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The first pitch of this falls is 20 feet perpendicular, then passing thro' a narrow Chanel for 1 mile to a rapid of about 18 feet fall below which the water had no perceptable fall but verry rapid See Sketch No. 1.  It may be proper here to remark that from Some obstruction below, the cause of which we have not yet learned, the water in high fluds (which are in the Spring) rise 〈nearly〉 below these falls nearly to a leavel with the water above the falls; the marks of which can be plainly trac'd around the falls. at that Stage of the water the Salmon must pass up which abounds in Such great numbers above— below thos falls are Salmon trout and great numbers of the heads of a Species of trout Smaller than the Salmon. those fish they catch out of the Salmon Season, and are at this time in the act of burrying those which they had drid for winter food. the mode of buring those fish is in holes of various Sizes, lined with Straw on which they lay fish Skins in which they inclose the fish which is laid verry close, and then Covered with earth of about 12 or 15 inches thick. Capt Lewis and three men crossed the river and on the opposit Side to view the falls which he had not yet taken a full view of— At 9 oClock a. m. I Set out with the party and proceeded on down a rapid Stream of about 400 yards wide at 2½ miles the river widened ito a large bason to the Stard. Side on which there is five Lodges of Indians. here a tremendious 〈heigh〉 black rock Presented itself high and Steep appearing to choke up the river  nor could I See where the water passed further than the Current was drawn with great velocity to the Lard Side of this rock at which place I heard a great roreing. I landed at the Lodges and the natives went with me to the top of this rock which makes from the Stard. Side; from the top of which I could See the dificuelties we had to pass for Several miles below; at this place the water of this great river is compressed into a Chanel between two rocks not exceeding forty five yards wide and continues for a ¼ of a mile when it again widens to 200 yards and continues this width for about 2 miles when it is again intersepted by rocks. This obstruction in the river accounts for the water in high floods riseing to Such a hite at the last falls. The whole of the Current of this great river must at all Stages pass thro' this narrow chanel of 45 yards wide. as the portage of our canoes over this high rock would be impossible with our Strength, and the only danger in passing thro those narrows was the whorls and Swills arriseing from the Compression of the water, and which I thought (as also our principal watermen Peter Crusat) by good Stearing we could pass down Safe, accordingly I deturmined to pass through this place notwithstanding the horrid appearance of this agitated gut Swelling, boiling & whorling in every direction (which from the top of the rock did not appear as bad as when I was in it;[)] however we passed Safe to the astonishment of all the Inds: of the last Lodges who viewed us from the top of the rock. passed one Lodge below this rock and halted on the Stard. Side to view a verry bad place, the Current divided by 2 Islands of rocks the lower of them large and in the middle of the river, this place being verry bad I Sent by land all the men who could not Swim and Such articles as was most valuable to us Such as papers Guns & amunition, and proceeded down with the Canoes two at a time to a village of 20 wood housies in a Deep bend to the Stard. Side below which a rugid black rock about 〈the〉 20 feet hiter 〈of〉 than the Common high fluds of the river with Several dry Chanels which appeared to Choke the river up quite across; this I took to be the 2d falls or the place the nativs above call timm, The nativs of this village reived me verry kindly, one of whome envited me into his house, which I found to be large and comodious, and the first wooden houses in which Indians have lived Since we left those in the vicinity of the Illinois, they are scattered permiscuisly on a elivated Situation near a mound of about 30 feet above the Common leavel, which mound has Some remains of houses and has every appearance of being artificial— those houses are about the Same Shape Size and form 20 feet 〈Square〉 wide and 30 feet long with one Dore raised 18 Inches above ground, 〈which〉 they are 29½ inches high & 14 wide, forming in a half Circle above  those houses were Sunk into the earth Six feet, the roofs of them was Supported by a ridge pole resting on three Strong pieces of Split timber thro' one of which the dore was cut 〈on which〉 that and the walls 〈which〉 the top of which was just above ground Suported a certain number of Spars which are Covered with the Bark of the white Ceadar, or Arber Vitea; and the whole attached and Secured by the fibers of the Cedar. the eaves at or near the earth, the gable ends and Side walls are Secured with Split boards which is Seported on iner Side with Strong pieces of timber under the eves &c. to keep those pieces errect & the earth from without pressing in the boards, Suported by Strong posts at the Corners to which those poles were attached to give aditional Strength, Small openings were left [NB: in the roof] above the ground, for the purpose, as I conjectured, of deschargeing Their arrows at a besieging enimey; Light is admited Thro an opening at top which also Serves for the Smoke to pass through. one half of those houses is apropriated for the Storeing away Dried & pounded fish which is the principal food The other part next the dore is the part occupied by the nativs who have beds raised on either Side, with a fire place in the center of this Space each house appeared to be occupied by about three families; that part which is apropriated for fish was crouded with that article, and a fiew baskets of burries— I dispatched a Sufficent number of the good Swimers back for the 2 canoes above the last rapid and with 2 men walked down three miles to examine the river Over a bed of rocks, which the water at verry high fluds passes over, on those rocks I Saw Several large Scaffols on which the Indians dry fish; as this is out of Season the poles on which they dry those fish are tied up verry Securely in large bundles and put upon the Scaffolds, I counted 107 〈Scaff〉 Stacks of dried pounded fish in different places on those rocks which must have contained 10,000 w. of neet fish, The evening being late I could not examine the river to my Satisfaction, the Chanel is narrow and compressed for about 2 miles, when it widens into a deep bason to the Stard. Side, & again contracts into a narrow chanel divided by a rock I returned through a rockey open countrey infested with pole-cats to the village where I met with Capt. Lewis the two old Chiefs who accompanied us & the party & canoes who had all arrived Safe; the Canoes haveing taken in Some water at the last rapids. here we formed a Camp near the Village, The principal Chief from the nation below with Several of his men visited us, and afforded a favourable oppertunity of bringing about a Piece and good understanding between this chief and his people and the two Chiefs who accompanied us which we have the Satisfaction to Say we have accomplished, as we have every reason to believe and that those two bands or nations are and will be on the most friendly terms with each other. gave this Great Chief a Medal and Some other articles, of which he was much pleased, Peter Crusat played on the violin and the men danced which delighted the nativs, who Shew every civility towards us. we Smoked with those people untill late at night, when every one retired to rest.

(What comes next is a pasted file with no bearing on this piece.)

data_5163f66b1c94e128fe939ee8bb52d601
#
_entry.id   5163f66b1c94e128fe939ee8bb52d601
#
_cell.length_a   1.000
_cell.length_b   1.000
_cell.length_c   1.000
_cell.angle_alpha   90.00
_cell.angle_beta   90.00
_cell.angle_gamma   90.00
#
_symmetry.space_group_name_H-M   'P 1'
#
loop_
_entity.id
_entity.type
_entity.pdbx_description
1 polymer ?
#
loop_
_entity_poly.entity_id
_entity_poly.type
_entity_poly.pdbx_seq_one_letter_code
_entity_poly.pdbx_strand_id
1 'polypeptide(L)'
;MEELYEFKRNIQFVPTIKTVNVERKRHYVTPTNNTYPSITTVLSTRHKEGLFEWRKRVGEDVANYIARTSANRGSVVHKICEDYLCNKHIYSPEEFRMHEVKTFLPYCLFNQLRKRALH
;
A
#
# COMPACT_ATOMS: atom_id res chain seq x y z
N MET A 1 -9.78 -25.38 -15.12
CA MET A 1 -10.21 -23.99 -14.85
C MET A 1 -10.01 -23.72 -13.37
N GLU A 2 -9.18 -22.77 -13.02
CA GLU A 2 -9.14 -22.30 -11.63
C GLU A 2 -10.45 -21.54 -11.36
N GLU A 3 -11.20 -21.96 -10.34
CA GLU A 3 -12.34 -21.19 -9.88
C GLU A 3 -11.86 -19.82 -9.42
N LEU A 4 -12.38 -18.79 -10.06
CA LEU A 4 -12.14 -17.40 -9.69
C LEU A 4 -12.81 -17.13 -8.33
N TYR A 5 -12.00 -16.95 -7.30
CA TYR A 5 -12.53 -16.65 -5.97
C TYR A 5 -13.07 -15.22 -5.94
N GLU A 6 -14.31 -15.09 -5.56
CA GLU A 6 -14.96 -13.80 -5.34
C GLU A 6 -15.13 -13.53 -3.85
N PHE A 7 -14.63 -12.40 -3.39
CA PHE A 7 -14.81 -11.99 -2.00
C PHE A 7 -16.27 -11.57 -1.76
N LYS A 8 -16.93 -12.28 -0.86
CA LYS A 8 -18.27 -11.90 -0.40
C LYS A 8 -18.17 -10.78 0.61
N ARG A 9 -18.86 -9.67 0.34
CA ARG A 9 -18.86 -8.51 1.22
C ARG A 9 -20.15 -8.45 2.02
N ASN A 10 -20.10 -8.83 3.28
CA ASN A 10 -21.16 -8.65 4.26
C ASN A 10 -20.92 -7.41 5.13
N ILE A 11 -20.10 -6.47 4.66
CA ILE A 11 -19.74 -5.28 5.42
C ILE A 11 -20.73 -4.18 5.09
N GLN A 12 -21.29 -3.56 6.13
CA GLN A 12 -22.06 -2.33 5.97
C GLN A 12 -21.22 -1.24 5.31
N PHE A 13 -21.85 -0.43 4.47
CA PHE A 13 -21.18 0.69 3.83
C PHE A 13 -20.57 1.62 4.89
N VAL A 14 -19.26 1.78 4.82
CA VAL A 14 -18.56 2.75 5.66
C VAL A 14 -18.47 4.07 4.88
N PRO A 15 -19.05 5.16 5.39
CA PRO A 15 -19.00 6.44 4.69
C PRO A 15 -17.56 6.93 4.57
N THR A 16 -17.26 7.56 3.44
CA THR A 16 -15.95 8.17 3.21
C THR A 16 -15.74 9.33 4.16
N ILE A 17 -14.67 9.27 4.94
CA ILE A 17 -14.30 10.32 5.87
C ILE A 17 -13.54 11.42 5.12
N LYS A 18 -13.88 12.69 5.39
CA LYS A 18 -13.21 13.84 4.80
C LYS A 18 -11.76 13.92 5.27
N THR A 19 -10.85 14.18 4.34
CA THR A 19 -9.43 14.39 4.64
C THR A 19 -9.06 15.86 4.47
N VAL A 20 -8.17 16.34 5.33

Thursday 24th Oct. 1805. the natives did not attempt to trouble us last night. a clear pleasant morning. we loaded the canoes and Set out about 9 oClock and proceeded on the current rapid we went through a narrows  where the river is all confined in a narrow channel of about 20 yds and verry rapid and bad whorl pools, and went on verry well towards evening we came to another narrows  we camped  little above at an Indian village which was made half under the surface of the ground and the upper part well formed and covred with white ceeder bark. they are verry comfortable houses. we bought a number of fat dogs, crambries and white cakes of root bread. high prarie and barron hills near the River but appears to be Some timber back from the River.